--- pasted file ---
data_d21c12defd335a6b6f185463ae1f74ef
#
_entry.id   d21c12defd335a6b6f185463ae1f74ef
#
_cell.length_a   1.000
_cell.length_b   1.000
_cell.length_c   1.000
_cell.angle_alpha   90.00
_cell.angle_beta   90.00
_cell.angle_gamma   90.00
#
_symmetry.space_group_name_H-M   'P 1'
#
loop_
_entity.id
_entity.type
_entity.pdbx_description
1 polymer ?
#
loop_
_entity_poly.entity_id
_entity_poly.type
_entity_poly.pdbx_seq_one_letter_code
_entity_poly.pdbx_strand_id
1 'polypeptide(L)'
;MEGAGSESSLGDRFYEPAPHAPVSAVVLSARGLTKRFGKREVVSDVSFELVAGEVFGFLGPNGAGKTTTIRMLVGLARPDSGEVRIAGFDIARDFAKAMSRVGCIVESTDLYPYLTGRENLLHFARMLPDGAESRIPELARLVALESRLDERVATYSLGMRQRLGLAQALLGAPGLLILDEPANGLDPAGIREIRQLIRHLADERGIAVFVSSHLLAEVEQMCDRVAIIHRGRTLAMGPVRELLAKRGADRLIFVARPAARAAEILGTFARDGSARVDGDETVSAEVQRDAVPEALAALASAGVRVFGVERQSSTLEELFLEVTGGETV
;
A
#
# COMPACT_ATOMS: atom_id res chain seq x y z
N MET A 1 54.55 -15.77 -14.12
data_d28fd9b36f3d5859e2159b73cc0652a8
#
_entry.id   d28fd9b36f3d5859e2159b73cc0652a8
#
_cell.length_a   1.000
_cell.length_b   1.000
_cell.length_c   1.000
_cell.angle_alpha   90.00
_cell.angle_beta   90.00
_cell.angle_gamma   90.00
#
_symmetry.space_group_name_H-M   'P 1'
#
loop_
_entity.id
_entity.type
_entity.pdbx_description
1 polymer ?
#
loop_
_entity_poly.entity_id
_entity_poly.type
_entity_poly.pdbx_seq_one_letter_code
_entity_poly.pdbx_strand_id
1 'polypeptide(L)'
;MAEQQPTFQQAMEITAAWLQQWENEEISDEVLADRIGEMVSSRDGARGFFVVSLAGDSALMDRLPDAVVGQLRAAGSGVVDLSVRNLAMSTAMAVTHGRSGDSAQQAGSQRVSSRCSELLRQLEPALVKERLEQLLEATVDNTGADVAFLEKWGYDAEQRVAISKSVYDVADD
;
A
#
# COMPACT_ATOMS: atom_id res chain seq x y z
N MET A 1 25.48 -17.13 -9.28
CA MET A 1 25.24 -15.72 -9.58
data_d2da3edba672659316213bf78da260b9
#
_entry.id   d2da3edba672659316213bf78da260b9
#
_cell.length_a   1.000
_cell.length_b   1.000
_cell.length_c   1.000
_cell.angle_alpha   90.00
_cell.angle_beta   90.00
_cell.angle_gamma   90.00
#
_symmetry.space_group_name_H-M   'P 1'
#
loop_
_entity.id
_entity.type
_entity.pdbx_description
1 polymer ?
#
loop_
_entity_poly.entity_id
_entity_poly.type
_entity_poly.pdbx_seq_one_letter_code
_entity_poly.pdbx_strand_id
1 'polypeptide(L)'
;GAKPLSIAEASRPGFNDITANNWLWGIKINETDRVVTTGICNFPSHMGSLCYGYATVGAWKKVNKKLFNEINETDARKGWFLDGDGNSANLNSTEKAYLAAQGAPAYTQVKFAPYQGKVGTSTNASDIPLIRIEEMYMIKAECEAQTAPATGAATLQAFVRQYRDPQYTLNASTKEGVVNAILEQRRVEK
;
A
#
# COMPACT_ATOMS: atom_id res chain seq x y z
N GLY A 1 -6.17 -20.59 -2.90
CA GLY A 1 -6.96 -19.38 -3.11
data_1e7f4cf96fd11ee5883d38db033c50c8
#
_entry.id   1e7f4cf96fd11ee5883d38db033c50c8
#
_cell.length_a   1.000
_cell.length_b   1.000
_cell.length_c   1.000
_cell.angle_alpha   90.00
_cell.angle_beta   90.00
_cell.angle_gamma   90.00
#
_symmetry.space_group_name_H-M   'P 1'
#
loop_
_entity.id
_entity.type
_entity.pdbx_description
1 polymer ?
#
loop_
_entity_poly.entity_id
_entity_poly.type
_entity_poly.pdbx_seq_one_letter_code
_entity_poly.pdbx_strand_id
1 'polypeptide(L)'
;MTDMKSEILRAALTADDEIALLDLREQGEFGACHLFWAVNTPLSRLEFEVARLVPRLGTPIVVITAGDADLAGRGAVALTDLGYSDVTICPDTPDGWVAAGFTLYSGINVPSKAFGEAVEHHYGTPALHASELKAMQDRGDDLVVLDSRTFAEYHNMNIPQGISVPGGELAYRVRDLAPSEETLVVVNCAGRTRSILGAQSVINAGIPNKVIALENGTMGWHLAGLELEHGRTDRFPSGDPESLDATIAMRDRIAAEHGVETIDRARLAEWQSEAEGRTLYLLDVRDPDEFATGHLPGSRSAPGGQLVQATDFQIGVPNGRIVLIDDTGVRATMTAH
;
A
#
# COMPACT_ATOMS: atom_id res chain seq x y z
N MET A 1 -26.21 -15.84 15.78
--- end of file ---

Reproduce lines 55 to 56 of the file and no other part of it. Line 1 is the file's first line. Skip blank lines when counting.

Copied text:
_entity_poly.pdbx_strand_id
1 'polypeptide(L)'